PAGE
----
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Noise mitigation

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The greatest long-term solution for traffic-noise mitigation are noise or sound walls.

Where pavement surfaces are looked at for reducing tire-road, concrete surfaces provides the most permanent surfacing solution. Unlike typical asphalt or more costly-special noise surfaces, a concrete texture retains its acoustic properties over a much longer time, providing consistent performance and other benefits. It also does not have to be replaced frequently like the other surfaces.

Many types of concrete pavement surface textures have been developed to reduce highway noise-related problems. Excellent low-noise concrete textures include:

  • Longitudinal tining
  • Turf-drag
  • Diamond grinding

The challenge to today’s engineers is to specify surfaces that balance noise considerations with life-cycle costs, along with the traditional requirements of adequate surface friction (i.e., safety), pavement durability (including long-term structural, noise mitigation and safety characteristics), and ride quality.

Low-Noise Concrete Surfaces

Longitudinal Tining
Diamond Grinding

In 1979, the Federal Highway Administration (FHWA) first mandated a single surface texture (transverse tining) for concrete pavements.

These surfaces were usually loud and produced a noticeable (and sometimes annoying) whine. In 2007, the FHWA recognized the need to change their recommended surface texture and revised their Technical Advisory T5040.36. The new advisory recognizes longitudinal tining, diamond grinding and turf-drag as viable low-noise, optimized textures. Diamond grinding is for new construction and mitigating existing noisy concrete surfaces, while longitudinal tining and turf drag are just for new construction.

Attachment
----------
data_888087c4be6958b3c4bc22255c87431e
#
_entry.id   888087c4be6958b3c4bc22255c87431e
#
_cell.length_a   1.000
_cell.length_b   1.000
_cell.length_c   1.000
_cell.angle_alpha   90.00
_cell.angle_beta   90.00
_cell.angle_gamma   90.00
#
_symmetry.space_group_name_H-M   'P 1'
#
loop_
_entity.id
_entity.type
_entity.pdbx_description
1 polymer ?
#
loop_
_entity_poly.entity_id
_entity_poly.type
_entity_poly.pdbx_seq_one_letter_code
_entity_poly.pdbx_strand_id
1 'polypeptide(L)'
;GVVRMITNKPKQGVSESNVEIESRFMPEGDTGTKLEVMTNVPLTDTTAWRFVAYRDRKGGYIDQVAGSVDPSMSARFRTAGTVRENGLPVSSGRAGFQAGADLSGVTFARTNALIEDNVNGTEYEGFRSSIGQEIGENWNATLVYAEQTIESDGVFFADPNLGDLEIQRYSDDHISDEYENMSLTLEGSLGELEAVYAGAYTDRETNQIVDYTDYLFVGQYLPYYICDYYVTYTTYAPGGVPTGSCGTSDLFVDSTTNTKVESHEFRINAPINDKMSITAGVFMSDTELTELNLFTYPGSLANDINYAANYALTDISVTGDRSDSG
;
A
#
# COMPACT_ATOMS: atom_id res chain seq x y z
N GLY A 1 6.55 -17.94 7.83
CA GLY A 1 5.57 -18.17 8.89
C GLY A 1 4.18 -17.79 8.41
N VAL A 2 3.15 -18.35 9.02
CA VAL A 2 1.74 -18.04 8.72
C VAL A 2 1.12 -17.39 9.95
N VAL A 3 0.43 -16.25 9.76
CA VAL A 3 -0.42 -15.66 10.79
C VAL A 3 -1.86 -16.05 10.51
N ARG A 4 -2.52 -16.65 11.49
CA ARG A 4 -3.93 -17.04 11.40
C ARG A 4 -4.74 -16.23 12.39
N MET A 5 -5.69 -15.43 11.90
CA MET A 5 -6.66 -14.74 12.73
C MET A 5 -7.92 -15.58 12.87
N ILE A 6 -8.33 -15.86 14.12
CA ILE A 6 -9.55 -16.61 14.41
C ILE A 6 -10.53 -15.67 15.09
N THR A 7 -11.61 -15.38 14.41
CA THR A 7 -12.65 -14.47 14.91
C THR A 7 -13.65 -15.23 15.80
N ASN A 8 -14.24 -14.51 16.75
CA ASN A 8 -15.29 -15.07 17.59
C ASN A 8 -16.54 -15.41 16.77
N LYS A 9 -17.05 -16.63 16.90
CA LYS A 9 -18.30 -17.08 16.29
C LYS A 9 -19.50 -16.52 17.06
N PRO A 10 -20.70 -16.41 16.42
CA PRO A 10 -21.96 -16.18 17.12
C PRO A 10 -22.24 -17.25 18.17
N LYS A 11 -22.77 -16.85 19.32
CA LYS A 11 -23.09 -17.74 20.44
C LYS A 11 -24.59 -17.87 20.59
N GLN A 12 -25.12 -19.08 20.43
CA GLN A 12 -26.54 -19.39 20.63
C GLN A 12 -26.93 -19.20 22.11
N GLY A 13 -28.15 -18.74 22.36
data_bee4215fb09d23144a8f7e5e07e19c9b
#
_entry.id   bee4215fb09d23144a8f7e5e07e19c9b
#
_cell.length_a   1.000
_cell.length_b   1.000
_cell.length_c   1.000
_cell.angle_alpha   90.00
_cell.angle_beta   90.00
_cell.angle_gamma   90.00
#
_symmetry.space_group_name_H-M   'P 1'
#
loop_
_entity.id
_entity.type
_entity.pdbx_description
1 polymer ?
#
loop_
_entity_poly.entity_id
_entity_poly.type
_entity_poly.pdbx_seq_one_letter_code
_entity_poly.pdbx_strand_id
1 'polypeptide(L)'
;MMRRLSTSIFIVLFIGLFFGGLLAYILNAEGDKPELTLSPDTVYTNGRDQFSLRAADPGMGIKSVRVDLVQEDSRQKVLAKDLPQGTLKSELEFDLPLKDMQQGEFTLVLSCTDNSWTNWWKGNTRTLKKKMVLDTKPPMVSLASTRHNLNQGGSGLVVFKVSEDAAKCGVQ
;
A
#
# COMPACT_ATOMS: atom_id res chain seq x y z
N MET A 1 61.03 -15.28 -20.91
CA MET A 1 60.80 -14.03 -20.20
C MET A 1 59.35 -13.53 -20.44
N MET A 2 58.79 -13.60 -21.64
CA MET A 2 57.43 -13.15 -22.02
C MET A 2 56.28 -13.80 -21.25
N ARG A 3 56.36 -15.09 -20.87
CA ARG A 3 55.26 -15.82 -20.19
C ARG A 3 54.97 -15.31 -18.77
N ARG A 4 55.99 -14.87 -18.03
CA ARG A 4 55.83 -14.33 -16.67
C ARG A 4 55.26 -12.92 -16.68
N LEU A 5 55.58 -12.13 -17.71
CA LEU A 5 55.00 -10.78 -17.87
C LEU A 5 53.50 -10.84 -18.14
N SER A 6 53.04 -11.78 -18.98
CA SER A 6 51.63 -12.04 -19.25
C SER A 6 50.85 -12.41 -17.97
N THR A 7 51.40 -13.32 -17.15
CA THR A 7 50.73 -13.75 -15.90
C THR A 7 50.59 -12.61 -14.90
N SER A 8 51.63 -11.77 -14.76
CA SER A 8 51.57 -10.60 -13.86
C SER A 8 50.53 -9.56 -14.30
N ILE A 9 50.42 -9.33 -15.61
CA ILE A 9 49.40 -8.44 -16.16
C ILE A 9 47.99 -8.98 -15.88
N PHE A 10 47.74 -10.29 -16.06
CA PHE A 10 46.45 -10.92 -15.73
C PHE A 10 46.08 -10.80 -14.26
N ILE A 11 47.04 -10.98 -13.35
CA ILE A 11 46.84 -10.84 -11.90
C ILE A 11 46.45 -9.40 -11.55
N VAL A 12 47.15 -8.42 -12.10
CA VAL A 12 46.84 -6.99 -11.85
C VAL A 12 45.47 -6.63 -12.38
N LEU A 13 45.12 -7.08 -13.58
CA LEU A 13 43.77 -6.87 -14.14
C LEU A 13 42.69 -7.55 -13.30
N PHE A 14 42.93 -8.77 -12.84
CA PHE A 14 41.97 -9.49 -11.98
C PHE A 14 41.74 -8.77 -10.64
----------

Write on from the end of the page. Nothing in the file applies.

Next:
Maintenance Dollars Down a Porous Drain

In Europe, where porous asphalt surfaces were tried earlier than in the United States for noise mitigation, many countries have learned that the pores clog and require maintenance to keep the roads safe and quiet (although never quite as quiet as when they are new).

In the Netherlands, for example, officials have expressed concerns about the loss of acoustic benefits due to clogging, which begins after as little as 6 months. A loss of 1 to 2 dB quickly occurs, requiring cleaning twice per year with high-pressure water-blasting and vacuuming.

The cost of semi-annual cleaning must be factored in along with the periodic replacement of the surfaces to get a picture of the long-term cost. Coupled with the escalating inflation of asphalt prices, porous asphalt surfacing is a high-cost alternative compared to diamond grinding or longitudinal tining.